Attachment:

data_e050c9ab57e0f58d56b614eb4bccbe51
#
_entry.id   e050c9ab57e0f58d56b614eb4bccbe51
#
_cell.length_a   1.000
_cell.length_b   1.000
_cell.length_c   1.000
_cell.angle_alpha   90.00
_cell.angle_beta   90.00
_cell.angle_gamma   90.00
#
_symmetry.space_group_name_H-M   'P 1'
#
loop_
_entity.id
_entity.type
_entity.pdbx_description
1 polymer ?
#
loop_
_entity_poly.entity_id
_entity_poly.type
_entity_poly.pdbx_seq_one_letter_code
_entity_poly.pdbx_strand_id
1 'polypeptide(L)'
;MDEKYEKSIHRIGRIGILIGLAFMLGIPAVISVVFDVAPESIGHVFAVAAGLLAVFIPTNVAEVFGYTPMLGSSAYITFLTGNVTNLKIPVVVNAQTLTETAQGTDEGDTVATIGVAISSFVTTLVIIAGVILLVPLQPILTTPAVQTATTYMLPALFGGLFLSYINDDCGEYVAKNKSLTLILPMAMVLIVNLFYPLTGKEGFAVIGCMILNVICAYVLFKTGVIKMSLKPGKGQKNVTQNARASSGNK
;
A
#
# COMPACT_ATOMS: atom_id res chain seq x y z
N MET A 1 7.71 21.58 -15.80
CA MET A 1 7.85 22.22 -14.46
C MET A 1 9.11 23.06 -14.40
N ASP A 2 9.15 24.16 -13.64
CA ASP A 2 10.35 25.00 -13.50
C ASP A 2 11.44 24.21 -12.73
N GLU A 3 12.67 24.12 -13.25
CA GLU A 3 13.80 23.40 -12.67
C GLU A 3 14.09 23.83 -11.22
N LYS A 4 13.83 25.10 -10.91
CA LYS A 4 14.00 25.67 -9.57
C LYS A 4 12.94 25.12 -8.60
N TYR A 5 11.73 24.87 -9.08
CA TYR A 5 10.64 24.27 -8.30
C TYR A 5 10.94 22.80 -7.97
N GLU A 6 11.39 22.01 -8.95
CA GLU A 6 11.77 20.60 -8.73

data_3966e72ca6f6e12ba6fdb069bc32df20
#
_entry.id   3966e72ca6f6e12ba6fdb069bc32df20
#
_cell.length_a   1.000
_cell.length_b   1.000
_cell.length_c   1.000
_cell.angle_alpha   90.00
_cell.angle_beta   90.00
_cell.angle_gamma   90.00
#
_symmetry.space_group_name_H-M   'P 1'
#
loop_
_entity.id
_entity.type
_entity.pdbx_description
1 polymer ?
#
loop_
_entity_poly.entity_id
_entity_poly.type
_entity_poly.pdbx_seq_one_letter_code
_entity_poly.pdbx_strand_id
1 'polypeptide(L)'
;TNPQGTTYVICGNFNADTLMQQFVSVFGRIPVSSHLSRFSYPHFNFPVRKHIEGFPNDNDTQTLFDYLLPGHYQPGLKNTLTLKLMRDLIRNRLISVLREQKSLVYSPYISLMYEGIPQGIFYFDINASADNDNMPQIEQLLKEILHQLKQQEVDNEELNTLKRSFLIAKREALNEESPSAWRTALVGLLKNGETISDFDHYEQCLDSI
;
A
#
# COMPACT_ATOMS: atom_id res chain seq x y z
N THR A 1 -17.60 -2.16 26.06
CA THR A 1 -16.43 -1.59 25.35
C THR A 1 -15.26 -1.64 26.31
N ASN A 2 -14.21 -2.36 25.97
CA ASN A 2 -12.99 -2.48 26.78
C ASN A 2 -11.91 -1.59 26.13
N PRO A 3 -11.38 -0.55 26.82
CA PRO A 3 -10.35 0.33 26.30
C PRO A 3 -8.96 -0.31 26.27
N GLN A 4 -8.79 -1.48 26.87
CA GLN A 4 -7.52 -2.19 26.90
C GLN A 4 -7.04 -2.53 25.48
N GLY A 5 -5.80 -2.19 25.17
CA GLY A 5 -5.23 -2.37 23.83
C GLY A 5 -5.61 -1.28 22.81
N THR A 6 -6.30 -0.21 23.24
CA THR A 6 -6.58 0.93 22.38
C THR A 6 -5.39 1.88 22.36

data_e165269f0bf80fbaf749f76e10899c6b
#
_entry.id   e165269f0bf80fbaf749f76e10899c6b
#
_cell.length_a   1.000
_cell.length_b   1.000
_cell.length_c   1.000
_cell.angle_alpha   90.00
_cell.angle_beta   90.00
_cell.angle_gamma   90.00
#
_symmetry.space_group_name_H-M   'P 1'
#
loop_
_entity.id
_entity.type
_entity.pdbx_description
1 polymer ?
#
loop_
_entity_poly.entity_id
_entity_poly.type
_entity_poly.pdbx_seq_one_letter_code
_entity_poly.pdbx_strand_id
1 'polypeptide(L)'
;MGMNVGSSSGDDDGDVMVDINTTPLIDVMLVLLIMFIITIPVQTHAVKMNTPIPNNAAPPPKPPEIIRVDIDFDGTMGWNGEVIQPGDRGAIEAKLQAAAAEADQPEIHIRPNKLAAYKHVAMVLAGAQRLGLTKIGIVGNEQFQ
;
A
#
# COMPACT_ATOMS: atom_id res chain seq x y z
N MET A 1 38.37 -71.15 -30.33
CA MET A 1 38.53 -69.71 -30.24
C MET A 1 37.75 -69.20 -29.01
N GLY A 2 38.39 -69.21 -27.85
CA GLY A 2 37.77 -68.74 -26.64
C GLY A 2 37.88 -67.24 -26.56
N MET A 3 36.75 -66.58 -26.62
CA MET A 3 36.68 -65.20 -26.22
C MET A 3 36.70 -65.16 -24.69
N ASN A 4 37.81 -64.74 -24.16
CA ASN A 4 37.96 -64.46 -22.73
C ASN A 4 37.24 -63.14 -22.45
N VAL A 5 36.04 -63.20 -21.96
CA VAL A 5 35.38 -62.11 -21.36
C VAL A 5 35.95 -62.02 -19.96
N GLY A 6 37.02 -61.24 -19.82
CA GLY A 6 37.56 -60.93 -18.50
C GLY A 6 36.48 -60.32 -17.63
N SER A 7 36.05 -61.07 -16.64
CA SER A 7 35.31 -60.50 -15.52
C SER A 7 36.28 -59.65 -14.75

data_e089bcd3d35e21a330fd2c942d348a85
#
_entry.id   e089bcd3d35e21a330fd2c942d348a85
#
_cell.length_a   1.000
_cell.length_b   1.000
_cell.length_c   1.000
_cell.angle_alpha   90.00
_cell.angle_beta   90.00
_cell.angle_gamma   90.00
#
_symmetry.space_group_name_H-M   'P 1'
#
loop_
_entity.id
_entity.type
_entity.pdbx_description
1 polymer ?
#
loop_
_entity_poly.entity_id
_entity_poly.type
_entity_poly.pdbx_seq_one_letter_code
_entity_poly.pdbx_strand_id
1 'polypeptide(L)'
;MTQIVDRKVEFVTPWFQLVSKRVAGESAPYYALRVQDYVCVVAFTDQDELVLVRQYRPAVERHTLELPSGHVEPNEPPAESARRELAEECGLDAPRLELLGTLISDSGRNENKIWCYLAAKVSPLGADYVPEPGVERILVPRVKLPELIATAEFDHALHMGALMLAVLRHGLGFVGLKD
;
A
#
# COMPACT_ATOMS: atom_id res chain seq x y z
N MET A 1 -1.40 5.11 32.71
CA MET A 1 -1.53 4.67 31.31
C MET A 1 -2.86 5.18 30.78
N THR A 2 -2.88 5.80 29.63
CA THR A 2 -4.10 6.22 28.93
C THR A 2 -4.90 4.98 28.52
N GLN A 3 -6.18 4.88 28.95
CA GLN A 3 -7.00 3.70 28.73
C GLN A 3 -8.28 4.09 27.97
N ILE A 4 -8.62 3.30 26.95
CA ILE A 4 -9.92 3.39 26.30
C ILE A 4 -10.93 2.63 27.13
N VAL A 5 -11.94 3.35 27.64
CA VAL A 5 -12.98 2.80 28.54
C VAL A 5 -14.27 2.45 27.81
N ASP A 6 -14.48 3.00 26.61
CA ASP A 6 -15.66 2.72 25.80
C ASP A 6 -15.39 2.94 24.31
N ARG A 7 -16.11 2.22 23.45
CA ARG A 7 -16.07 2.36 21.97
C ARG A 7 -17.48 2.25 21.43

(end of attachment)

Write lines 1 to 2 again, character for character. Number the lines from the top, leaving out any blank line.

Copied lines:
data_e050c9ab57e0f58d56b614eb4bccbe51
#